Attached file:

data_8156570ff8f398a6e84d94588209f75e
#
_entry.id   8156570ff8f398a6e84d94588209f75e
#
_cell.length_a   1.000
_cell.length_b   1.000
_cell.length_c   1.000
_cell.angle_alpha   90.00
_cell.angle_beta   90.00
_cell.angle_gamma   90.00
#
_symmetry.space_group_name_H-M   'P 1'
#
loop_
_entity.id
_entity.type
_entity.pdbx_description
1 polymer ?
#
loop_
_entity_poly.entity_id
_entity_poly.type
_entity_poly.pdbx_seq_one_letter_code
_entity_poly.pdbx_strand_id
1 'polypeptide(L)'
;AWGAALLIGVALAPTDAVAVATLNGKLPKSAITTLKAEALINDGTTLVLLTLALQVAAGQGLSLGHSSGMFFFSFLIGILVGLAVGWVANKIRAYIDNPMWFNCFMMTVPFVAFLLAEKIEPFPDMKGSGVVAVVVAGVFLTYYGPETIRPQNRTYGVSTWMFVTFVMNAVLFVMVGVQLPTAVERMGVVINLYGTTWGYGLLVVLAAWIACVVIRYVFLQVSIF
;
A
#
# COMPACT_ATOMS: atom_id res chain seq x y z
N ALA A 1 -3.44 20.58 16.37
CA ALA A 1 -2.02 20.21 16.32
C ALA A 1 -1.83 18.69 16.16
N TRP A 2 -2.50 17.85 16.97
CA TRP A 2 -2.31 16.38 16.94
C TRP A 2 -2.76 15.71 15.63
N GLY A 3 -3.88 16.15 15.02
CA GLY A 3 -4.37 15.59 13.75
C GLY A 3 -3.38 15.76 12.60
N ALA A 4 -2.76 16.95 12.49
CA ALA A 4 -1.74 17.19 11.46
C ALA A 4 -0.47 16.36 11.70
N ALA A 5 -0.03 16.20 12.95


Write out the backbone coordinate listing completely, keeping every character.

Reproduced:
data_8156570ff8f398a6e84d94588209f75e
#
_entry.id   8156570ff8f398a6e84d94588209f75e
#
_cell.length_a   1.000
_cell.length_b   1.000
_cell.length_c   1.000
_cell.angle_alpha   90.00
_cell.angle_beta   90.00
_cell.angle_gamma   90.00
#
_symmetry.space_group_name_H-M   'P 1'
#
loop_
_entity.id
_entity.type
_entity.pdbx_description
1 polymer ?
#
loop_
_entity_poly.entity_id
_entity_poly.type
_entity_poly.pdbx_seq_one_letter_code
_entity_poly.pdbx_strand_id
1 'polypeptide(L)'
;AWGAALLIGVALAPTDAVAVATLNGKLPKSAITTLKAEALINDGTTLVLLTLALQVAAGQGLSLGHSSGMFFFSFLIGILVGLAVGWVANKIRAYIDNPMWFNCFMMTVPFVAFLLAEKIEPFPDMKGSGVVAVVVAGVFLTYYGPETIRPQNRTYGVSTWMFVTFVMNAVLFVMVGVQLPTAVERMGVVINLYGTTWGYGLLVVLAAWIACVVIRYVFLQVSIF
;
A
#
# COMPACT_ATOMS: atom_id res chain seq x y z
N ALA A 1 -3.44 20.58 16.37
CA ALA A 1 -2.02 20.21 16.32
C ALA A 1 -1.83 18.69 16.16
N TRP A 2 -2.50 17.85 16.97
CA TRP A 2 -2.31 16.38 16.94
C TRP A 2 -2.76 15.71 15.63
N GLY A 3 -3.88 16.15 15.02
CA GLY A 3 -4.37 15.59 13.75
C GLY A 3 -3.38 15.76 12.60
N ALA A 4 -2.76 16.95 12.49
CA ALA A 4 -1.74 17.19 11.46
C ALA A 4 -0.47 16.36 11.70
N ALA A 5 -0.03 16.20 12.95